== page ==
Tate Williams

My Bloody Valentine

Tate Williams February 14, 2012

To mark the day, a love story between a geometric shape and the organ we know as the heart, spanning centuries and traversing medieval battlefield, cathedral, gambling hall and bedroom.

Author Iain Gately details the long and meandering path the figure ♥ or cardioid, and the organ that pumps blood, took before they were united in current culture as the icon of love we call “heart.” The ♥ symbol has been attributed to regeneration as a Classic Greek image of vine leaves, Viking tributes to Odin signaling battle madness, a sign of courtly love in medieval times, sacred love of Christ for the church, and low connotations of various body parts. As for the organ, its biological function was mysterious until the 17th century, and throughout history the physical seat of love has wandered to other organs, notably including the liver.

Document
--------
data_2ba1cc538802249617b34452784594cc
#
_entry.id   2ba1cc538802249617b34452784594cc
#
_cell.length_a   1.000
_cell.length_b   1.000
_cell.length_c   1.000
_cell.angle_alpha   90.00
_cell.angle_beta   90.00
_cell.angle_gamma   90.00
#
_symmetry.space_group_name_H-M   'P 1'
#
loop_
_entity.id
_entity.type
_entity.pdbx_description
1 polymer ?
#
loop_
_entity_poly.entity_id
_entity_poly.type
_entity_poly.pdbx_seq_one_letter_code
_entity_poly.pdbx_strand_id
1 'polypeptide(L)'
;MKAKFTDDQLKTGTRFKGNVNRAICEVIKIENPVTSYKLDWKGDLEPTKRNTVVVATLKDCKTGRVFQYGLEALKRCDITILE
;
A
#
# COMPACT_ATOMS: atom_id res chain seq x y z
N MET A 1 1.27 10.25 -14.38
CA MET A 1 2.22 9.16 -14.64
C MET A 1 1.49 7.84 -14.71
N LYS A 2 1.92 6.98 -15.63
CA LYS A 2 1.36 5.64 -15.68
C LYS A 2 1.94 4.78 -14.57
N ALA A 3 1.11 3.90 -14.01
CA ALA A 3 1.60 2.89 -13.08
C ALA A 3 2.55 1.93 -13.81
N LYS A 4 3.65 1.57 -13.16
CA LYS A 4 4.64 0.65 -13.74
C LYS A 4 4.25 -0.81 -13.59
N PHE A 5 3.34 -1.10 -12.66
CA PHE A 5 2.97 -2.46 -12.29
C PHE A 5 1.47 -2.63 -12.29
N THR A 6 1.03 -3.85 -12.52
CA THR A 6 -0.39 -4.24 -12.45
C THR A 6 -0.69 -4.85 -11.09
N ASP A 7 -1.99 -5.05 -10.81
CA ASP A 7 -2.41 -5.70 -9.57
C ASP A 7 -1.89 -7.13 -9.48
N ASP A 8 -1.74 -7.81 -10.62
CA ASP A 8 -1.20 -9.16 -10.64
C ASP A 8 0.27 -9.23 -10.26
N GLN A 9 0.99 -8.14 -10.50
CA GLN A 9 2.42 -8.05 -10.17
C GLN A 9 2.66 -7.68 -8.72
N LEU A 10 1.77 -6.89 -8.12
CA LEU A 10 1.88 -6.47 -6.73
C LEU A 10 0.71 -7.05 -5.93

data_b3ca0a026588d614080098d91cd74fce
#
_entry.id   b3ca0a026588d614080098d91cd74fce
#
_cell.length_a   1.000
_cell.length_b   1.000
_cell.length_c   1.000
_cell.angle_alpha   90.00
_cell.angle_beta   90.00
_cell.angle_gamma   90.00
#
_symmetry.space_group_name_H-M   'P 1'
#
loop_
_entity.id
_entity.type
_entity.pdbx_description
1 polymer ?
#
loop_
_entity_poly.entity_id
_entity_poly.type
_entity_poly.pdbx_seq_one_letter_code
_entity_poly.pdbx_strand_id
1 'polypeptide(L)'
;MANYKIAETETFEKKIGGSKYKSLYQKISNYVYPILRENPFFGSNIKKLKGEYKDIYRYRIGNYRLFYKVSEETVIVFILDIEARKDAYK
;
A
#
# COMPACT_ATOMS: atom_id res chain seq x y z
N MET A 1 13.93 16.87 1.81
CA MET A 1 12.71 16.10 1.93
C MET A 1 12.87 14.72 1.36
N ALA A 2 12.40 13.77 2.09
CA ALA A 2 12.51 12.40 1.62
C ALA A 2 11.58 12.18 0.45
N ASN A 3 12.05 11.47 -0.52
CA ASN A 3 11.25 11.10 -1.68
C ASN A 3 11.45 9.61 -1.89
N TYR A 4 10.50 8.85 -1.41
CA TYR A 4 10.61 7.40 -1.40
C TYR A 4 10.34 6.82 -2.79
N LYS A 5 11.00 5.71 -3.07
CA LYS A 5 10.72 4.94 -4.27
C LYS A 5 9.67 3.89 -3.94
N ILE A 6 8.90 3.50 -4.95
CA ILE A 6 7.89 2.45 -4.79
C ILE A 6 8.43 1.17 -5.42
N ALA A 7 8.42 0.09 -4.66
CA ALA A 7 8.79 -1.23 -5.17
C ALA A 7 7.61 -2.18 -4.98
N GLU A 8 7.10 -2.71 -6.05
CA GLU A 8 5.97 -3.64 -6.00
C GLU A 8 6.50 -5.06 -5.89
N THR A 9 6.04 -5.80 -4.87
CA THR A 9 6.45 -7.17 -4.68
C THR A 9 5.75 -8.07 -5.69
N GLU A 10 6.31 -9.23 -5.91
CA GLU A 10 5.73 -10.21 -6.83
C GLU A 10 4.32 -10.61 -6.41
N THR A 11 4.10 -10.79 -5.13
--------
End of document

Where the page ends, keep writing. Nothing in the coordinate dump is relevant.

Media and popular culture depictions would evolve, and today, across cultures we think of the symbol, the organ and the sentiment in much the same pitter-pattering, googly-eyed way.

Notwithstanding such abuse, and the increased, indeed relentless commercialisation of St. Valentine’s Day, the sentimental link between ♥ meaning heart and affection has triumphed in the contest with cynicism. Countless parodies have failed to discredit it, and the symbol has spread with ease around the world. In Japan, for instance, the Hello Kitty brand features a kitten-ness with a cardioid head, but without a mouth, for according to the brand’s owners “she speaks from the heart, having no need of any particular language.” Moreover, the American Greeting Card Association estimated that over a billion valentine cards were sent in 2009, implying that nearly one-sixth of the population of the planet choose to express their affection with reference to a particular iconography: &hearts equals heart equals love.

A Heart-Shaped History, Lapham’s Quarterly

Photo: Leonardo DaVinci’s sketch of the human heart in 1498

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